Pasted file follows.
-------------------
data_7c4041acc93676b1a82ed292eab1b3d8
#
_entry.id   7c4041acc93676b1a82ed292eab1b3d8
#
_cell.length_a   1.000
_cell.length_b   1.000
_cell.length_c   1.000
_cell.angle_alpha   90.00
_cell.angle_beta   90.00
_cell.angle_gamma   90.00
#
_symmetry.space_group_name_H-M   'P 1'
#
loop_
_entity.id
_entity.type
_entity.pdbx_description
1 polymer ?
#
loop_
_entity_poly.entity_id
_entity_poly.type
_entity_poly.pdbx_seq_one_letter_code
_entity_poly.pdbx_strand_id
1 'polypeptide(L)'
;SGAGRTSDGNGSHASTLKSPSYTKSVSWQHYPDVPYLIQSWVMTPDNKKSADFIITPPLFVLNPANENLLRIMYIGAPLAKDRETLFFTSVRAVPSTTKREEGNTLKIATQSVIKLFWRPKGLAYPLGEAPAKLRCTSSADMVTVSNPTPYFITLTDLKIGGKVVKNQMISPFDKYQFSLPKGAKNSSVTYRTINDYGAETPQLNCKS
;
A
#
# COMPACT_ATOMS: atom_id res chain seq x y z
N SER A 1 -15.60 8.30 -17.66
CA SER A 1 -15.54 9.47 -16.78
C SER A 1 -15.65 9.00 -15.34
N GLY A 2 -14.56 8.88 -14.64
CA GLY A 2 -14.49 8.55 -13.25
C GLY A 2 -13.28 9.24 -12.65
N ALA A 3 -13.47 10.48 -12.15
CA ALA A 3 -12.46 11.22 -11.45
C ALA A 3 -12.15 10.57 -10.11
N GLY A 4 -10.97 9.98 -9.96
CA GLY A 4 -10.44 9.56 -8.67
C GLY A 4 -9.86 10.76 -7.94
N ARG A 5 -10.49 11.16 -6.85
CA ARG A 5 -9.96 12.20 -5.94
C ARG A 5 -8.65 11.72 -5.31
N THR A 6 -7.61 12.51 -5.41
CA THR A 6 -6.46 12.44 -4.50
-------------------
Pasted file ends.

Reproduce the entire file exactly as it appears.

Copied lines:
data_7c4041acc93676b1a82ed292eab1b3d8
#
_entry.id   7c4041acc93676b1a82ed292eab1b3d8
#
_cell.length_a   1.000
_cell.length_b   1.000
_cell.length_c   1.000
_cell.angle_alpha   90.00
_cell.angle_beta   90.00
_cell.angle_gamma   90.00
#
_symmetry.space_group_name_H-M   'P 1'
#
loop_
_entity.id
_entity.type
_entity.pdbx_description
1 polymer ?
#
loop_
_entity_poly.entity_id
_entity_poly.type
_entity_poly.pdbx_seq_one_letter_code
_entity_poly.pdbx_strand_id
1 'polypeptide(L)'
;SGAGRTSDGNGSHASTLKSPSYTKSVSWQHYPDVPYLIQSWVMTPDNKKSADFIITPPLFVLNPANENLLRIMYIGAPLAKDRETLFFTSVRAVPSTTKREEGNTLKIATQSVIKLFWRPKGLAYPLGEAPAKLRCTSSADMVTVSNPTPYFITLTDLKIGGKVVKNQMISPFDKYQFSLPKGAKNSSVTYRTINDYGAETPQLNCKS
;
A
#
# COMPACT_ATOMS: atom_id res chain seq x y z
N SER A 1 -15.60 8.30 -17.66
CA SER A 1 -15.54 9.47 -16.78
C SER A 1 -15.65 9.00 -15.34
N GLY A 2 -14.56 8.88 -14.64
CA GLY A 2 -14.49 8.55 -13.25
C GLY A 2 -13.28 9.24 -12.65
N ALA A 3 -13.47 10.48 -12.15
CA ALA A 3 -12.46 11.22 -11.45
C ALA A 3 -12.15 10.57 -10.11
N GLY A 4 -10.97 9.98 -9.96
CA GLY A 4 -10.44 9.56 -8.67
C GLY A 4 -9.86 10.76 -7.94
N ARG A 5 -10.49 11.16 -6.85
CA ARG A 5 -9.96 12.20 -5.94
C ARG A 5 -8.65 11.72 -5.31
N THR A 6 -7.61 12.51 -5.41
CA THR A 6 -6.46 12.44 -4.50